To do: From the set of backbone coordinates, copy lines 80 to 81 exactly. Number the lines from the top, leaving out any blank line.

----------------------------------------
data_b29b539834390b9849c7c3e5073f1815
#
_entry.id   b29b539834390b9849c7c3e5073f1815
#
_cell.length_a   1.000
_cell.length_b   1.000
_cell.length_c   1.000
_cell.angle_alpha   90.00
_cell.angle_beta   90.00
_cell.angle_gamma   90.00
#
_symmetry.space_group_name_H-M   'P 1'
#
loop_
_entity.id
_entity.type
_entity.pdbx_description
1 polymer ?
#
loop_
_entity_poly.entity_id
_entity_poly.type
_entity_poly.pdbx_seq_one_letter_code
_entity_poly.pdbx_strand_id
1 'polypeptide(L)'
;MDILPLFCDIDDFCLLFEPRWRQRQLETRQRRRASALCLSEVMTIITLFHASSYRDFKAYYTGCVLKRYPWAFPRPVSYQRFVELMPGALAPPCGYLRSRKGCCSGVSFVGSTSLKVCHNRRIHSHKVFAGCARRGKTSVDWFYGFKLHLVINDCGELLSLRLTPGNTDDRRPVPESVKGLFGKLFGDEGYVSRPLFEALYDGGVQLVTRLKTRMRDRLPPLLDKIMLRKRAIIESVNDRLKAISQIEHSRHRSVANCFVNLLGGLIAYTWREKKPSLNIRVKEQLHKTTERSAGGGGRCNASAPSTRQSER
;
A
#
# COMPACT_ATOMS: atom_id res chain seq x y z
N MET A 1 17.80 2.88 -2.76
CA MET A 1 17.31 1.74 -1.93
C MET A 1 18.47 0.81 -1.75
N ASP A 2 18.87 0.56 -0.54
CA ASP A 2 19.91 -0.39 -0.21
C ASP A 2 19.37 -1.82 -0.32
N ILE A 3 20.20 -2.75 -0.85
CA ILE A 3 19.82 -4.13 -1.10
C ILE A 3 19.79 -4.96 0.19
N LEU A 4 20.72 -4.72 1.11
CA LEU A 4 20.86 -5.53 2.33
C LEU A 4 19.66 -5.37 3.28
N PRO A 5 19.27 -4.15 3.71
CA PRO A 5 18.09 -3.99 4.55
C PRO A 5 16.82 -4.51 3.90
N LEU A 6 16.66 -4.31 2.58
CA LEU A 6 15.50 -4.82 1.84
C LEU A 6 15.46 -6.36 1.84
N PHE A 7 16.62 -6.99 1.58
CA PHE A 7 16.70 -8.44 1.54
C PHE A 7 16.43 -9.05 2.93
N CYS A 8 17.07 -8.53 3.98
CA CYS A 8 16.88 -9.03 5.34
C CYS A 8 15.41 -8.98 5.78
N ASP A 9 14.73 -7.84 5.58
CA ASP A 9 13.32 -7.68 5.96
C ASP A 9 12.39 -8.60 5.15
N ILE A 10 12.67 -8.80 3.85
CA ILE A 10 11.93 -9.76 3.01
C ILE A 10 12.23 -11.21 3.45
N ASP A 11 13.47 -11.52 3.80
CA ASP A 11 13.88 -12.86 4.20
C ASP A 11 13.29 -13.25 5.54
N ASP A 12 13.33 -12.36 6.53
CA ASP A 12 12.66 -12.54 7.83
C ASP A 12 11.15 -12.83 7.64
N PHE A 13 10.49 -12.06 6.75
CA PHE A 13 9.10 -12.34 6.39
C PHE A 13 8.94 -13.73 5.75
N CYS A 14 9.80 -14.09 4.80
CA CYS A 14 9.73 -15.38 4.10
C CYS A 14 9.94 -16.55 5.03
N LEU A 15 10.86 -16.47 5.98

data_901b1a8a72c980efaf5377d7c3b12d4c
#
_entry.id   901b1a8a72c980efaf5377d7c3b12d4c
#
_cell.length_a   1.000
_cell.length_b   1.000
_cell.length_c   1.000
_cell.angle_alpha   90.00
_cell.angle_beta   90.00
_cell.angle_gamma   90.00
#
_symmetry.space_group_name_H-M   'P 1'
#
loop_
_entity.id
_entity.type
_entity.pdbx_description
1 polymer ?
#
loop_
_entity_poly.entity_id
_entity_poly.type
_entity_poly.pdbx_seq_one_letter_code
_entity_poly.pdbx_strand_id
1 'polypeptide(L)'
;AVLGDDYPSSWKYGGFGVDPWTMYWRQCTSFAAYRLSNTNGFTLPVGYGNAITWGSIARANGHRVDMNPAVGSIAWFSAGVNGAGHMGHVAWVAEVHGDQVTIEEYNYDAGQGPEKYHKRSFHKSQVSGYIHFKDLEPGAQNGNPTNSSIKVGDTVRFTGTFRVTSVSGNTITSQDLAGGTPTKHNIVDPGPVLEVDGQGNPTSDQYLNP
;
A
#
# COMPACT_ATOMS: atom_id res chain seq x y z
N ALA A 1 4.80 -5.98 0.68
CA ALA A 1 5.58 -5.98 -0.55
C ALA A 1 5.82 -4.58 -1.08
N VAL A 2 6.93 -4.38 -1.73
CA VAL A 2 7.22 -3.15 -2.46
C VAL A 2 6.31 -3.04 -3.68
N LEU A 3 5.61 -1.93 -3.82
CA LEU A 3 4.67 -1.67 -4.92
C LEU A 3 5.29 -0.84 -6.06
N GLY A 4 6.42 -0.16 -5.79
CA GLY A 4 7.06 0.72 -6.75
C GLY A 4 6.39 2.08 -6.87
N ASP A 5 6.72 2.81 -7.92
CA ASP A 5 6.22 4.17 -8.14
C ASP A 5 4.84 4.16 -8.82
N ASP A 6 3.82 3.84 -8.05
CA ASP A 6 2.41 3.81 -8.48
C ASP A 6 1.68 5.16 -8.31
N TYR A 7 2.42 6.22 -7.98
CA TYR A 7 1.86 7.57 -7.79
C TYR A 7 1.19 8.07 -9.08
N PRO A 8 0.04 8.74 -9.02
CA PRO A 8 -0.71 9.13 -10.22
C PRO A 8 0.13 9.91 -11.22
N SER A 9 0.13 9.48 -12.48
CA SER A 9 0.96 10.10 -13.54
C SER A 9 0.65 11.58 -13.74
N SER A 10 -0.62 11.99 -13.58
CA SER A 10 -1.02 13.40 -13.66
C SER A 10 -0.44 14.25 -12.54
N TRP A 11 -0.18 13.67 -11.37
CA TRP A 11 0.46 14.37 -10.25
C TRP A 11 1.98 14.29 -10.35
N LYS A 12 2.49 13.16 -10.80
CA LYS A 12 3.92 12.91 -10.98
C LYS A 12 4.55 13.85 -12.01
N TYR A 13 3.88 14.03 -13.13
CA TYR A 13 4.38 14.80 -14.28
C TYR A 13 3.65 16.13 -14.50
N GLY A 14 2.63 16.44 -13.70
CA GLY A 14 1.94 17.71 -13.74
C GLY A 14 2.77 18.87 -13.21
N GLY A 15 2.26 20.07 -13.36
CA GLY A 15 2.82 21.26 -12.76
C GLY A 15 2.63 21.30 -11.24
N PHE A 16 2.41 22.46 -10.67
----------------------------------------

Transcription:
_cell.length_c   1.000
_cell.angle_alpha   90.00